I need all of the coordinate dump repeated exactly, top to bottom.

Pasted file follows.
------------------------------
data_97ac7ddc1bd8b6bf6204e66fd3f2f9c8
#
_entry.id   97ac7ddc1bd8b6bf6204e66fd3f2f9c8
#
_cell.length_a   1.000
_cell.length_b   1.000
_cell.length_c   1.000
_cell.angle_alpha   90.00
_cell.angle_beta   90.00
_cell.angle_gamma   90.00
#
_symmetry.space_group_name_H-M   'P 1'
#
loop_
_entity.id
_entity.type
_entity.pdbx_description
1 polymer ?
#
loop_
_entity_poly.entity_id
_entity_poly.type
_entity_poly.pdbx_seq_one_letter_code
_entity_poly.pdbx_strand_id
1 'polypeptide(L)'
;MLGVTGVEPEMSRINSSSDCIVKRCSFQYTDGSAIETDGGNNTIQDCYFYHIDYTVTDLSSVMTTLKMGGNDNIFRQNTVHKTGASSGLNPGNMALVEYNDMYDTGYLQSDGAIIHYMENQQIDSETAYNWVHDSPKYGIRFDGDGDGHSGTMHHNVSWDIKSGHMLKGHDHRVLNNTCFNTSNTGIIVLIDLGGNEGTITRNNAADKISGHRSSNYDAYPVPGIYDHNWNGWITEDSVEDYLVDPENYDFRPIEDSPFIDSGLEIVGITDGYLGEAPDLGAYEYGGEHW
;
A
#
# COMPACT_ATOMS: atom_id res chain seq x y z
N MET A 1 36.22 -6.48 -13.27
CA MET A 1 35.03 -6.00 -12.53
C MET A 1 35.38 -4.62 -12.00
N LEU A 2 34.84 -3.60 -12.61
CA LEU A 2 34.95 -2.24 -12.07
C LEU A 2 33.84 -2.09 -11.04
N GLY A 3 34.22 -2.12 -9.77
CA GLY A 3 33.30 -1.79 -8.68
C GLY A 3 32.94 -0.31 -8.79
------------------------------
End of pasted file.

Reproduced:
data_97ac7ddc1bd8b6bf6204e66fd3f2f9c8
#
_entry.id   97ac7ddc1bd8b6bf6204e66fd3f2f9c8
#
_cell.length_a   1.000
_cell.length_b   1.000
_cell.length_c   1.000
_cell.angle_alpha   90.00
_cell.angle_beta   90.00
_cell.angle_gamma   90.00
#
_symmetry.space_group_name_H-M   'P 1'
#
loop_
_entity.id
_entity.type
_entity.pdbx_description
1 polymer ?
#
loop_
_entity_poly.entity_id
_entity_poly.type
_entity_poly.pdbx_seq_one_letter_code
_entity_poly.pdbx_strand_id
1 'polypeptide(L)'
;MLGVTGVEPEMSRINSSSDCIVKRCSFQYTDGSAIETDGGNNTIQDCYFYHIDYTVTDLSSVMTTLKMGGNDNIFRQNTVHKTGASSGLNPGNMALVEYNDMYDTGYLQSDGAIIHYMENQQIDSETAYNWVHDSPKYGIRFDGDGDGHSGTMHHNVSWDIKSGHMLKGHDHRVLNNTCFNTSNTGIIVLIDLGGNEGTITRNNAADKISGHRSSNYDAYPVPGIYDHNWNGWITEDSVEDYLVDPENYDFRPIEDSPFIDSGLEIVGITDGYLGEAPDLGAYEYGGEHW
;
A
#
# COMPACT_ATOMS: atom_id res chain seq x y z
N MET A 1 36.22 -6.48 -13.27
CA MET A 1 35.03 -6.00 -12.53
C MET A 1 35.38 -4.62 -12.00
N LEU A 2 34.84 -3.60 -12.61
CA LEU A 2 34.95 -2.24 -12.07
C LEU A 2 33.84 -2.09 -11.04
N GLY A 3 34.22 -2.12 -9.77
CA GLY A 3 33.30 -1.79 -8.68
C GLY A 3 32.94 -0.31 -8.79